Alternatively, avian nephritis virus (ANV) represents another possible differential for the renal lesions observed in this case.Â Avian nephritis virus is a non-enveloped astrovirus with a single stranded, positive sense RNA genome that affects young poultry and results in degeneration of the renal tubules and interstitial inflammation, with formation of lymphoid follicles in later stages.(6,8,9) Virus isolation, serology, and/or RT-PCR are the most common laboratory methods of detecting ANV and a positive result is required for definitive diagnosis.(10) Although renal lesions in this case may be consistent with ANV infection, this virus is not documented to cause respiratory disease, such as that observed in this bird and the rest of the flock.Â Additionally, lymphoid follicles seen in chronic cases of ANV infection were not observed in the kidney of this case, despite 4-week duration of disease.
1.Â Kidney, tubules: Degeneration, necrosis, and regeneration, multifocal, moderate, with intratubular protein.Â
2.Â Kidney, cortex: Gouty tophi, multiple.
The contributor provides an overview of the two most likely etiologic
differentials in this case, and conference participants, whom are not privy to the provided clinical
history, added avian influenza and Newcastle disease as well.Â Herpesvirus and polyomavirus
may each also cause tubular necrosis in avian species, however, intranuclear inclusions would be
prominent in both instances.(4)
Much of the conference discussion was focused on whether the gouty tophi and the described concentric amorphous structures, interpreted by most to be protein, were associated with the infection.Â Urates are actively excreted by renal tubular epithelium, so it stands to reason that loss of tubular epithelium can lead to urate accumulation and subsequent tophi formation. Additionally, a sick bird as described in this case would likely be dehydrated which will further exacerbate urate deposition.Â The gouty tophi formation was minimal in most sections, thus not likely a significant contributor to the tubular lesions as observed in cases of true renal gout.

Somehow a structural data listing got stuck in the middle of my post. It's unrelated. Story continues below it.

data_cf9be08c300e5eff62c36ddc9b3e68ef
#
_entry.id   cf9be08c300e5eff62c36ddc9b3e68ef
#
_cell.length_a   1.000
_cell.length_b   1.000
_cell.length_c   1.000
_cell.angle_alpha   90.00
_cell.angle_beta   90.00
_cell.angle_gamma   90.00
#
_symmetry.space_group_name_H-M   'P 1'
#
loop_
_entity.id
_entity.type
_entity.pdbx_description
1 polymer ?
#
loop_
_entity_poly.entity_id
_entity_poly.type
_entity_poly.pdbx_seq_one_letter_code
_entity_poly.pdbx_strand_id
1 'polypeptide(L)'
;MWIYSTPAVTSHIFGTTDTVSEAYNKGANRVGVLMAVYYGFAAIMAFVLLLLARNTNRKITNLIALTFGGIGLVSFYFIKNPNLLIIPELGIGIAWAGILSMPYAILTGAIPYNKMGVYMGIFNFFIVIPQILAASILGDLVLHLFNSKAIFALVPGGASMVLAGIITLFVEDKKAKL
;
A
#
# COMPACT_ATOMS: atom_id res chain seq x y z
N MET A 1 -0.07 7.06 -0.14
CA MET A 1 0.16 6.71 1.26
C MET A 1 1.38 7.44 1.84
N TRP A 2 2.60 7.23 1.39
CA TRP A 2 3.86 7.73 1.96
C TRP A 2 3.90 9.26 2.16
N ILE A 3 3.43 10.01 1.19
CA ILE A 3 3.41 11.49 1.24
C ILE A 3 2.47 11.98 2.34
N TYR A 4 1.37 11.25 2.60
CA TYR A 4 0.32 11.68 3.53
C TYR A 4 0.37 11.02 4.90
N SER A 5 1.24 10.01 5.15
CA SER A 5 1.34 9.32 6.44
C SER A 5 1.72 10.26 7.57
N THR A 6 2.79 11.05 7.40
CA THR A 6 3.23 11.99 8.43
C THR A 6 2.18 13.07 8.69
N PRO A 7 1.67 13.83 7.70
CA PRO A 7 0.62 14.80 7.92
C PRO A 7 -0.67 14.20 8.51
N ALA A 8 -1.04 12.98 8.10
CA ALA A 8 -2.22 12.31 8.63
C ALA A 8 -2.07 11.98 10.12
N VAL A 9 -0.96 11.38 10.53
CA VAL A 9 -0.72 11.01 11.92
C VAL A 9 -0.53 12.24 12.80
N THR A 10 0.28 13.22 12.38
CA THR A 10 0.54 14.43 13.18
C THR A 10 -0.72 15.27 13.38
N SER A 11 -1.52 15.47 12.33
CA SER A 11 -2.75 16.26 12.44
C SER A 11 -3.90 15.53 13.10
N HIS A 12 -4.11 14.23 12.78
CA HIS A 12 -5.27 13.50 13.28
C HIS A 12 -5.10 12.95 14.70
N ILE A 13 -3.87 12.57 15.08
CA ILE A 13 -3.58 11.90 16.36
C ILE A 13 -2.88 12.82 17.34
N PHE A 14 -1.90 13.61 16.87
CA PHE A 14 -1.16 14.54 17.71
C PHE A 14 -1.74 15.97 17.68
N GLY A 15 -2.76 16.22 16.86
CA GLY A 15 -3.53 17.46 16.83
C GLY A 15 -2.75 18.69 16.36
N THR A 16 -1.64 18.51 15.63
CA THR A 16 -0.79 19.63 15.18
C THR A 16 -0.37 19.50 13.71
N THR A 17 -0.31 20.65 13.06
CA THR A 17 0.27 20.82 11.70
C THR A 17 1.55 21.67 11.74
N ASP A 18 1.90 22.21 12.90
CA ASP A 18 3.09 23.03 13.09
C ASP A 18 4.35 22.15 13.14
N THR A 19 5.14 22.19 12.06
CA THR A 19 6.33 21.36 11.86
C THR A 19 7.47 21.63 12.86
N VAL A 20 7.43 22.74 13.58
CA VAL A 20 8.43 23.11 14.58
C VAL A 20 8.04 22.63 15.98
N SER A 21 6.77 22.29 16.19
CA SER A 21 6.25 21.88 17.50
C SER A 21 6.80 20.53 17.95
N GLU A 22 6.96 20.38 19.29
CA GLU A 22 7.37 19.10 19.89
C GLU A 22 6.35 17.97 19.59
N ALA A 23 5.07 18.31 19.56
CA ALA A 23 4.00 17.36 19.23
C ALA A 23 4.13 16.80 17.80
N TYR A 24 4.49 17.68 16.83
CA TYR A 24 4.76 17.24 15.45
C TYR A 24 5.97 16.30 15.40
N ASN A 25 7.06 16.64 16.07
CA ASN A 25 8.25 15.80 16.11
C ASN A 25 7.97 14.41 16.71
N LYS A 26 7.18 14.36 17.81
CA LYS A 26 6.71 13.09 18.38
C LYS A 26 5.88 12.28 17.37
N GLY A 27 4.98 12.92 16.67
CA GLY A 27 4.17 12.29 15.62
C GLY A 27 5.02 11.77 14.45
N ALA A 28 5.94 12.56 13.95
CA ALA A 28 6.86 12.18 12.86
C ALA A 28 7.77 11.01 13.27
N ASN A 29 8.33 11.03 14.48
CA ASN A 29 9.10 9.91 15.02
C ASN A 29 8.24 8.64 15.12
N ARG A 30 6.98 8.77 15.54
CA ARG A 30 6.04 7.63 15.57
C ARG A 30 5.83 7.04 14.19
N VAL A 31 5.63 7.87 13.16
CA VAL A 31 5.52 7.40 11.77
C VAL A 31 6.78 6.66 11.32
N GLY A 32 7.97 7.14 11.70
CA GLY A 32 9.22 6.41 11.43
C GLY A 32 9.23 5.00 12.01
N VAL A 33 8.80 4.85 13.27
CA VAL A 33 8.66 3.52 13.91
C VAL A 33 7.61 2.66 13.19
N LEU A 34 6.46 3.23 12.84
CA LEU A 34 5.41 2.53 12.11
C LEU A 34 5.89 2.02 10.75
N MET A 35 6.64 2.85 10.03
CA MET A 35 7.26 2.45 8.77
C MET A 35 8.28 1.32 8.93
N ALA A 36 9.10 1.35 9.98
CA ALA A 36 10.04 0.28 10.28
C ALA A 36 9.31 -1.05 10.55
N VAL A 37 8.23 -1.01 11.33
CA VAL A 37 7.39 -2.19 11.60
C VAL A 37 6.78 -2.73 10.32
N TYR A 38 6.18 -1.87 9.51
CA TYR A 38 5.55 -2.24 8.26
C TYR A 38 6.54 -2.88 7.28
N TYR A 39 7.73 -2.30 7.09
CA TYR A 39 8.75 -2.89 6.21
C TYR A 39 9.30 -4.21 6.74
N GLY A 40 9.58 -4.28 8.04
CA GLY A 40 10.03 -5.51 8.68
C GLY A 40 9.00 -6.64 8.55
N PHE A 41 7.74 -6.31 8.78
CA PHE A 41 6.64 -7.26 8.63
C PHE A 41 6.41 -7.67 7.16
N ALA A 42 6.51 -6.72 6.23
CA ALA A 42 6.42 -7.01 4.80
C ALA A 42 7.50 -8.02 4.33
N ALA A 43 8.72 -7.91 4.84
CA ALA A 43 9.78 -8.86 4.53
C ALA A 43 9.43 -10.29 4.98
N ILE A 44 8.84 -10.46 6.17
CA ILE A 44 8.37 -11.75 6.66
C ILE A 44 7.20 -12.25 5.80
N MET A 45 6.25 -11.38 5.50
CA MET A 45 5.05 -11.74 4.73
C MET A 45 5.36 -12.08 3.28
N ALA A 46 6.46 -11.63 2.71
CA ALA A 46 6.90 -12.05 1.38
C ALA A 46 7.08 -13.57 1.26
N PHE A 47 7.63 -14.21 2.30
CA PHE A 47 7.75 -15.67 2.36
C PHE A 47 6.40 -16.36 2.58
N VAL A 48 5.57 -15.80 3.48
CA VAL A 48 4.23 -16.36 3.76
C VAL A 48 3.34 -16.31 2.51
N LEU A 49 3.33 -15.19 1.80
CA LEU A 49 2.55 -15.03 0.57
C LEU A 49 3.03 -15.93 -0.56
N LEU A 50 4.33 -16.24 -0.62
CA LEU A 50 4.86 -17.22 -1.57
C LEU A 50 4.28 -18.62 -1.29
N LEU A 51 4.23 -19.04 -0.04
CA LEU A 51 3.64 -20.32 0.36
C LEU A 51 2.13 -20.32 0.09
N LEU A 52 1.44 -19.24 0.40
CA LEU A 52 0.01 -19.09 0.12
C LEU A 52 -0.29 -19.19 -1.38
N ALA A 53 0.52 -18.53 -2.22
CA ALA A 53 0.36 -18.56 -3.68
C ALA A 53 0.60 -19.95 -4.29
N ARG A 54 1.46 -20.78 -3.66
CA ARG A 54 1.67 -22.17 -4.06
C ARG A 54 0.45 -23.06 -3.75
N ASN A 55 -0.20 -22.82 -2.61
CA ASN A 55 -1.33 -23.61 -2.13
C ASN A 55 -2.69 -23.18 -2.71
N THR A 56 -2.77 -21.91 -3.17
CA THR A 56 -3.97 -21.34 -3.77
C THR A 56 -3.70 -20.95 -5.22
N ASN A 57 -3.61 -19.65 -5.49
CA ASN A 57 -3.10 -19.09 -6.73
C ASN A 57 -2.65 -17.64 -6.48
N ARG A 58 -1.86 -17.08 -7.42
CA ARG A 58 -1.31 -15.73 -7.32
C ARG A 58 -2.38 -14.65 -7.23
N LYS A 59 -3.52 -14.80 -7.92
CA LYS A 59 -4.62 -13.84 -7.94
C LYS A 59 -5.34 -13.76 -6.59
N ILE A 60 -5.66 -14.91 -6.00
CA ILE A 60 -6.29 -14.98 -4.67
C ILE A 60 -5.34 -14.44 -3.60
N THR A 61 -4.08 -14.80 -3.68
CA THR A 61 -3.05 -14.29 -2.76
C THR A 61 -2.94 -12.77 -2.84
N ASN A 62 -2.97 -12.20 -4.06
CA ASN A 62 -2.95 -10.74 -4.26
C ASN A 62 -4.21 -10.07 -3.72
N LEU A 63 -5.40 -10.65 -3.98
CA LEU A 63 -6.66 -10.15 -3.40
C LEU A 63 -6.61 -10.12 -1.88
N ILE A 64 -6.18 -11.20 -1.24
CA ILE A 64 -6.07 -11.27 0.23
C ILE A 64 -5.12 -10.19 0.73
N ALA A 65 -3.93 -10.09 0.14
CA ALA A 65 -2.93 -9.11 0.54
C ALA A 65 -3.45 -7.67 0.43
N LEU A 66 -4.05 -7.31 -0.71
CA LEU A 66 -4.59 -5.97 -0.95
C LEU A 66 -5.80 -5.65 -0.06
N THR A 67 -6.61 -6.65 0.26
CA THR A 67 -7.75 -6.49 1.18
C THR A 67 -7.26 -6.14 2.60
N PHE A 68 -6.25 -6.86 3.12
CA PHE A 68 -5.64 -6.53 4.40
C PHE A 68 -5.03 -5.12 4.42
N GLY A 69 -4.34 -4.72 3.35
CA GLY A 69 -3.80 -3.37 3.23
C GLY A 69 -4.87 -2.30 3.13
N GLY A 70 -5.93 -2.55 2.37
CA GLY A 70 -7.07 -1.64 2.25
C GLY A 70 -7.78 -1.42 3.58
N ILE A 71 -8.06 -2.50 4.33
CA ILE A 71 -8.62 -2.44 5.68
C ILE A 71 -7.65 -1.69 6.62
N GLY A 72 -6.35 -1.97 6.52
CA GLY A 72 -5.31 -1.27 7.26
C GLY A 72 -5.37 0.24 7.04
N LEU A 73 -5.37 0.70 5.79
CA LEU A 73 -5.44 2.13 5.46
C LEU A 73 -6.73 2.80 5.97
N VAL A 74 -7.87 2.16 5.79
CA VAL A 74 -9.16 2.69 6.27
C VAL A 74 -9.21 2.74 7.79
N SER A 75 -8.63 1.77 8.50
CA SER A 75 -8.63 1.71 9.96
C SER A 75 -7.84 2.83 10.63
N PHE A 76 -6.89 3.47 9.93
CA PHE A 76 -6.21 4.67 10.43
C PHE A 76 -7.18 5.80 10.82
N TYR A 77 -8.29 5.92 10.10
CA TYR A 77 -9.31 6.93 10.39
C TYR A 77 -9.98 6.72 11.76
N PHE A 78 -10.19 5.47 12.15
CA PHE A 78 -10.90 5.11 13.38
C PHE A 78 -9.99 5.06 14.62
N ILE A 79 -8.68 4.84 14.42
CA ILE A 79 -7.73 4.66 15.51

As exemplified here, definitive diagnosis with even the ultra-sensitive PCR is challenging with infectious bronchitis virus, the most likely cause of disease in this case.Â This virus is unique among coronaviruses in that it replicates, mutates and recombines rapidly resulting in the creation of an extensive number of serotypes.Â These pose a challenge to poultry producers and veterinarians, as vaccines do not provide cross-protection for different serotypes, necessitating the need to develop specific vaccines to the identified serotype associated with an outbreak.Â Even the vaccines themselves have been associated with the emergence of new strains capable of causing disease.Â The most significant protein for virus detection is the club-shaped glycoprotein known as spike.Â Spike mediates cell attachment, fusion and target specificity.Â It is composed of two subunits: S1, which makes up the outer portion; and S2, which anchors it to the viral envelope.Â The S1 protein is the common target for RT-PCR and can be used to predict levels of cross-protection between different serotypes of IBV, thus making it the focus of research and vaccine development for this enduring disease.(7)
1.Â Chen BY, et al.Â Histopathology and immunohistochemistry of renal lesions due to infectious bronchitis virus in chicks.Â Avian Pathology. 1996;25(2):269-283.
2.Â Chen BY, Itakura C.Â Histopathology and immunohistochemistry of renal lesions due to avian infectious bronchitis virus in chicks uninoculated and previously inoculated with highly virulent infectious bursal disease virus.Â Avian pathology. 1997;26(3):607-624.
3.Â De Wit JJ.Â Detection of infectious bronchitis virus.Â Avian pathology. 2000;29(2):71-93.
4.Â Fletcher OJ, Abdul-Aziz T, Barnes HJ.Â Urinary system.Â In: Fletcher OJ, ed.Â Avian Histopathology.Â 3rd ed.Â Madison, WI: American Association of Avian Pathologists; 2008:241-242.
5.Â IgnjatoviÄ J, Sapats S.Â Avian infectious bronchitis virus.Â Revue scientifique et technique (International Office of Epizootics).Â 2000;19(2):493-508.
6.Â Imada T, Yamaguchi S, Mase M, Tsukamoto K, Kubo M, Morooka A.Â Avian nephritis virus (ANV) as a new member of the family Astroviridae and construction of infectious ANV cDNA. Journal of Virology.Â 2000;74(18):8487-8493.
7.Â Jackwood MW.Â Review of infectious bronchitis virus around the world.Â Avian Diseases. 2012;56:634-641.
8.Â Narita M, Ohta K, Kawamura H, Shirai J, Nakamura K, Abe F.Â Pathogenesis of renal dysfunction in chicks experimentally induced by avian nephritis virus.Â Avian Pathology. 1990;19(3):571-582.
9.Â Shirai, J, Nakamura K, Narita M, Furuta K, Kawamura H.Â Avian nephritis virus infection of chicks: Virology, pathology, and serology.Â Avian Diseases 1989;34(3):558-565.
10.Â Todd D, Trudgett J, McNeilly F, McBride N, Donnelly B, Smyth VJ, et al.Â Development and application of an RT-PCR test for detecting avian nephritis virus.Â Avian Pathology. 2010;39(3):207-213.